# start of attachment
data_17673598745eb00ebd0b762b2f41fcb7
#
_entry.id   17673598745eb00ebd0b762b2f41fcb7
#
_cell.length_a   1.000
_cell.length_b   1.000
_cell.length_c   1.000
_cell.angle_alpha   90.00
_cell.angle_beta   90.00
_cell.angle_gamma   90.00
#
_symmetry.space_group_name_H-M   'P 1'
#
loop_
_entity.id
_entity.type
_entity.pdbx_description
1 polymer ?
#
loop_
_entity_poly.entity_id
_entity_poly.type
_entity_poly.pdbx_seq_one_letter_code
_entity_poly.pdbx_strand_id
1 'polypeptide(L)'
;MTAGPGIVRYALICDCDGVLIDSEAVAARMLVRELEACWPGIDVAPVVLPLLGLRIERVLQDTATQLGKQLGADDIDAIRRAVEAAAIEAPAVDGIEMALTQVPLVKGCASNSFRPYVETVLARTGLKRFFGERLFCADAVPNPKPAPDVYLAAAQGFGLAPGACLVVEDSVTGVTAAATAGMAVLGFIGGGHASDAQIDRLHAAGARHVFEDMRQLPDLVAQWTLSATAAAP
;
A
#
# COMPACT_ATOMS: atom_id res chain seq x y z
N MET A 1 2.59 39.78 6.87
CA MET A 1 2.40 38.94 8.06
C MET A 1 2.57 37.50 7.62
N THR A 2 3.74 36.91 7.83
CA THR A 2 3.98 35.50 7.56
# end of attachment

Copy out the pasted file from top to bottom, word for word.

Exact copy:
data_17673598745eb00ebd0b762b2f41fcb7
#
_entry.id   17673598745eb00ebd0b762b2f41fcb7
#
_cell.length_a   1.000
_cell.length_b   1.000
_cell.length_c   1.000
_cell.angle_alpha   90.00
_cell.angle_beta   90.00
_cell.angle_gamma   90.00
#
_symmetry.space_group_name_H-M   'P 1'
#
loop_
_entity.id
_entity.type
_entity.pdbx_description
1 polymer ?
#
loop_
_entity_poly.entity_id
_entity_poly.type
_entity_poly.pdbx_seq_one_letter_code
_entity_poly.pdbx_strand_id
1 'polypeptide(L)'
;MTAGPGIVRYALICDCDGVLIDSEAVAARMLVRELEACWPGIDVAPVVLPLLGLRIERVLQDTATQLGKQLGADDIDAIRRAVEAAAIEAPAVDGIEMALTQVPLVKGCASNSFRPYVETVLARTGLKRFFGERLFCADAVPNPKPAPDVYLAAAQGFGLAPGACLVVEDSVTGVTAAATAGMAVLGFIGGGHASDAQIDRLHAAGARHVFEDMRQLPDLVAQWTLSATAAAP
;
A
#
# COMPACT_ATOMS: atom_id res chain seq x y z
N MET A 1 2.59 39.78 6.87
CA MET A 1 2.40 38.94 8.06
C MET A 1 2.57 37.50 7.62
N THR A 2 3.74 36.91 7.83
CA THR A 2 3.98 35.50 7.56